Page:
How marketers use gender concerns to increase sales

Tuesday, August 13, 2013

“Is Diet Soda Girly?”—Why men flee products they associate with women
Referring to Dr. Jill Avery’s research on what she calls “gender contamination,” Slate contributor Libby Copeland writes about a phenomenon we’ve examined in previous links of the day—the way both children’s toys and adult products of all kinds are being designed, marketed, and displayed according to a gender binary. Copeland writes: “One of Avery’s more surprising and urgent insights is that the theme of gender contamination—the idea that some products belong to men and some to women, and that women somehow ruin men’s products by using them—appears to be showing up more and more, both in advertising and in consumer responses . .  . .” Take some time not only to read Copeland’s essay, but watch the video examples she has provided to illustrate her points.  See, for example, how Dr. Pepper marketers are using an exaggerated stereotype of masculinity to persuade men to buy their new “manly” diet drink.  This essay covers much more than advertising in its insights into gender attitudes and gender hierarchy—and why the anthropological term “gender contamination” seems applicable.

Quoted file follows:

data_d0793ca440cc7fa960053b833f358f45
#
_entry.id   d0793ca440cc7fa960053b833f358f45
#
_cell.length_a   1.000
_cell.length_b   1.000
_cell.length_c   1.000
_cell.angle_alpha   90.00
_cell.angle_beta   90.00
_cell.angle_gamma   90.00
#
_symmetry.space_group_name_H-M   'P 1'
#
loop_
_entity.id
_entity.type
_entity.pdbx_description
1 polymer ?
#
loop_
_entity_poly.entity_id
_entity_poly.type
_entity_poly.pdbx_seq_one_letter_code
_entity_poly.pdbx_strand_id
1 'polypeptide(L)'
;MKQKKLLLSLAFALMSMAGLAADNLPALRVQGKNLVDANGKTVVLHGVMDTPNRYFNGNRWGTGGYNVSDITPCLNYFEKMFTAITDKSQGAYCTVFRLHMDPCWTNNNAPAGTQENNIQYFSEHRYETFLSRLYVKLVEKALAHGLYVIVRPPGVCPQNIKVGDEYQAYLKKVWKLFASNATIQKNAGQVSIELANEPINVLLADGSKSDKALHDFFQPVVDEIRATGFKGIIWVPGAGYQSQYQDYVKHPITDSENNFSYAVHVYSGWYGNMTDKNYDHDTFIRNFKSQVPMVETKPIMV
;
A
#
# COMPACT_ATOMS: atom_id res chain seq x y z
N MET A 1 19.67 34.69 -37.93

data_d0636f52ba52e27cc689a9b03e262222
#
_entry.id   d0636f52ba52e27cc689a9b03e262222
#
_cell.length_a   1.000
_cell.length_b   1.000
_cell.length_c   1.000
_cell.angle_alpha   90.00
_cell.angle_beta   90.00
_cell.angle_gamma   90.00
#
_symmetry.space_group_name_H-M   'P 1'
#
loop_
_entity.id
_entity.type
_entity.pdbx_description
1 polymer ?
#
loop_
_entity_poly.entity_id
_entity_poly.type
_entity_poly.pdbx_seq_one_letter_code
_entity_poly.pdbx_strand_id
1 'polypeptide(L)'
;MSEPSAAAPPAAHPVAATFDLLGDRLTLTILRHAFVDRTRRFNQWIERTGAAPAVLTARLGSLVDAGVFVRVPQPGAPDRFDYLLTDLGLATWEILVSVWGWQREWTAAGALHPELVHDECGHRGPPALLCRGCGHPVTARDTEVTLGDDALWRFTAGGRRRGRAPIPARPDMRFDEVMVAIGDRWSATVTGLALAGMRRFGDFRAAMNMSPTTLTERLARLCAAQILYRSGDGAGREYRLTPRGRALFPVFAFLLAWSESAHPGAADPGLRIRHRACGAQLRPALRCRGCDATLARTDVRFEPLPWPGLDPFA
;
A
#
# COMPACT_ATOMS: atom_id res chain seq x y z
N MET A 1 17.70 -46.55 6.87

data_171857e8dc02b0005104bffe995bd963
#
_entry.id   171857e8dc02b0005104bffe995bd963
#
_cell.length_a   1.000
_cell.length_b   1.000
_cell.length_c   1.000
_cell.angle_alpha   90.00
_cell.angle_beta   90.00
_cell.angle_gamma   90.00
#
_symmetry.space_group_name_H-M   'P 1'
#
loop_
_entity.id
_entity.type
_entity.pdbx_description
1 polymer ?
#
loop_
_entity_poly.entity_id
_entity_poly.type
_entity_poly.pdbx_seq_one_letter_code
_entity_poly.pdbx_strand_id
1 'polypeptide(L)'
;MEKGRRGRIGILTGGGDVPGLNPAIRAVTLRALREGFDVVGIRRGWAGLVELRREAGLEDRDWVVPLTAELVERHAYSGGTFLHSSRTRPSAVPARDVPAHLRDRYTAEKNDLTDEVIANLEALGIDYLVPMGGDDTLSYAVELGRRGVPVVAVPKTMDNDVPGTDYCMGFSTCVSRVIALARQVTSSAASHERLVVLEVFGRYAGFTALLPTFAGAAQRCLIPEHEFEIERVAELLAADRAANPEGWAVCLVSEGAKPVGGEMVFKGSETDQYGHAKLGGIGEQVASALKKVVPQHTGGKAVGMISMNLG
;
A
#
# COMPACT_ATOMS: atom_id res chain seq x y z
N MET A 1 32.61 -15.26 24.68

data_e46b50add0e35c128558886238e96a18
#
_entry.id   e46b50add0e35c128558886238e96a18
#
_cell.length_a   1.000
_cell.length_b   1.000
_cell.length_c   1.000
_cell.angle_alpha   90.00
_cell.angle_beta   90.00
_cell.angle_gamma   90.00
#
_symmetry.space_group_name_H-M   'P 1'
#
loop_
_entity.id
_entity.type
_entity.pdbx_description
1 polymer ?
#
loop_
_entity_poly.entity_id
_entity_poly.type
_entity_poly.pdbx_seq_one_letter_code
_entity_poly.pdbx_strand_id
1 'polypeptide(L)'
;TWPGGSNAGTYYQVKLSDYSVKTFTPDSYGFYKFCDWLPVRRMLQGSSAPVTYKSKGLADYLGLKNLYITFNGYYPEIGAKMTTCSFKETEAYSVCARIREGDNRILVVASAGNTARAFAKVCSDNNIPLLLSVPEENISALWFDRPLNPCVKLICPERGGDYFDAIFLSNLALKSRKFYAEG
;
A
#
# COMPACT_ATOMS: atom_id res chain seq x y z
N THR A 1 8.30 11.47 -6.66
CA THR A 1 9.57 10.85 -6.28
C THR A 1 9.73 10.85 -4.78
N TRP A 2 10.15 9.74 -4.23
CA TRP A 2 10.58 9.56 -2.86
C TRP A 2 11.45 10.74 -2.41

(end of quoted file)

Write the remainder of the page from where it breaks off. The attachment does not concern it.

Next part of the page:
Letha Dawson Scanzoni
Letha Dawson Scanzoni (1935-2024) was an independent scholar, writer, and editor, and the author or coauthor of nine books. In 1978, she and Virginia Ramey Mollenkott wrote Is the Homosexual My Neighbor?, one of the earliest books urging evangelical Christians to rethink their views on homosexuality (updated edition, 1994, HarperOne). More recently, Letha coauthored (with social psychologist David G. Myers) What God Has Joined Together: The Christian Case for Gay Marriage (HarperOne, 2005 and 2006). Another of Letha’s most well-known books is All We’re Meant to Be: Biblical Feminism for Today, coauthored with Nancy A. Hardesty (Word Books, 1974; revised edition, Abingdon, 1986; updated and expanded edition, Eerdmans, 1992). Letha served as editor of Christian Feminism Today in both its former print edition (EEWC Update) and its website for 19 years until her retirement in December 2013.


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